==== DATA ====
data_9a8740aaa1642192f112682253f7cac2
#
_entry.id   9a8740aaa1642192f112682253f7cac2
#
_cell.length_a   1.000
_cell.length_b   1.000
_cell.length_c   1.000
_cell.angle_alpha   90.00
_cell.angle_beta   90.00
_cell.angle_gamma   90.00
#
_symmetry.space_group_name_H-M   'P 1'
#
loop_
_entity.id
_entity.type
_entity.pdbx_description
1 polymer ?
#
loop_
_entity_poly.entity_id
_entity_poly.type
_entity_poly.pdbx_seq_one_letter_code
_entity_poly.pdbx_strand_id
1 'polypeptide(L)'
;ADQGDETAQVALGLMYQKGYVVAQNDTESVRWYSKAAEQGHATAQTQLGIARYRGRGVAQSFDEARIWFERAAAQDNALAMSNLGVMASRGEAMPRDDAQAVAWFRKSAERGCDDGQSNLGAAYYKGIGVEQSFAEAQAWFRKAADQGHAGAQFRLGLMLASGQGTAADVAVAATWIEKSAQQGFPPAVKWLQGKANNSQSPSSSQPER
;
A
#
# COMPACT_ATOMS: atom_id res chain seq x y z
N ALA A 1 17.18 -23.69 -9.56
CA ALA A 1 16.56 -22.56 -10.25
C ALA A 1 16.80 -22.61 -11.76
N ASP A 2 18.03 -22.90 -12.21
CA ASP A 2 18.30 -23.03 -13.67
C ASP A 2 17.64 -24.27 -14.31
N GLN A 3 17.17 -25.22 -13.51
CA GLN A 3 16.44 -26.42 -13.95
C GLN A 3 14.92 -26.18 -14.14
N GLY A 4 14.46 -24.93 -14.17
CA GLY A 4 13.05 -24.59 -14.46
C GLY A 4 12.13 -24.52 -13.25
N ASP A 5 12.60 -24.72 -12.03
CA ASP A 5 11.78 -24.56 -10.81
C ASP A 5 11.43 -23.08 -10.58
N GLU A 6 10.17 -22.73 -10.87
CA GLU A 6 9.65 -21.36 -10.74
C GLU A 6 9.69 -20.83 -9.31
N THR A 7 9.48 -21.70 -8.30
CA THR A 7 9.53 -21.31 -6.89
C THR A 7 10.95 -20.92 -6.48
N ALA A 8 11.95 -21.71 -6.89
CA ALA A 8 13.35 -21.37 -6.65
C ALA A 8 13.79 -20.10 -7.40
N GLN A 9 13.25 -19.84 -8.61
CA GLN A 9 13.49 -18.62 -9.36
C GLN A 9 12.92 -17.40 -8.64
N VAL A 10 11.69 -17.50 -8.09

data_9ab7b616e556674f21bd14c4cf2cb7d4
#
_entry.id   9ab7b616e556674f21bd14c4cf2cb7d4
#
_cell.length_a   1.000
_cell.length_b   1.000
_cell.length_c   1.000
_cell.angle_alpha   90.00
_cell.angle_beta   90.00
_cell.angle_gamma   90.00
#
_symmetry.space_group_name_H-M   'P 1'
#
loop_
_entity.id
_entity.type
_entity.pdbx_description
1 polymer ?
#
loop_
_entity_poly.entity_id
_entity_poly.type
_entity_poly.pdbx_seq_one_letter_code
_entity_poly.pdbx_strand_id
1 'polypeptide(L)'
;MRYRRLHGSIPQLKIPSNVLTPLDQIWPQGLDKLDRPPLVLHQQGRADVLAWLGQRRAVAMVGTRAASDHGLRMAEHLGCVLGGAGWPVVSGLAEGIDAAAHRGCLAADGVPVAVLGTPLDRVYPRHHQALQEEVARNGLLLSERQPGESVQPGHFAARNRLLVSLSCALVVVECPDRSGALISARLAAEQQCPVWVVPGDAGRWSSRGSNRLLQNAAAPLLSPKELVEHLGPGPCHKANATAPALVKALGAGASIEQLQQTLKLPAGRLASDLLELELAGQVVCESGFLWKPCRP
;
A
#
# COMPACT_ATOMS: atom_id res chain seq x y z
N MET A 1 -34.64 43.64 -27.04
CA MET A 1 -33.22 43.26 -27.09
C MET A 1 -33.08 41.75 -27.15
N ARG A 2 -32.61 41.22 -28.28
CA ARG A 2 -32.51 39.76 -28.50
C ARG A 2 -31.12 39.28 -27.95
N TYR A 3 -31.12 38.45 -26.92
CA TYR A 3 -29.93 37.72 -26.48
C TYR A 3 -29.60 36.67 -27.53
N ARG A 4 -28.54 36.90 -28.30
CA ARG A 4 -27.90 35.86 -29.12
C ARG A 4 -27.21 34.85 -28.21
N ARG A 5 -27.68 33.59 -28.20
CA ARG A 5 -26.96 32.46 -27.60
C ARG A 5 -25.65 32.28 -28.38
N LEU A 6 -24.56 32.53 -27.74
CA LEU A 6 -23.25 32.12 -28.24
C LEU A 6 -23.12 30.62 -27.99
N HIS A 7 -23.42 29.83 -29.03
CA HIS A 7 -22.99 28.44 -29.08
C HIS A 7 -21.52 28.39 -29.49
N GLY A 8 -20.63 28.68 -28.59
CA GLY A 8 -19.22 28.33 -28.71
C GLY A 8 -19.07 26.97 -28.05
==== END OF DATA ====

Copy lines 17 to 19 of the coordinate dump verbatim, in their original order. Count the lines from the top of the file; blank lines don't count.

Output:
_entity.pdbx_description
1 polymer ?
#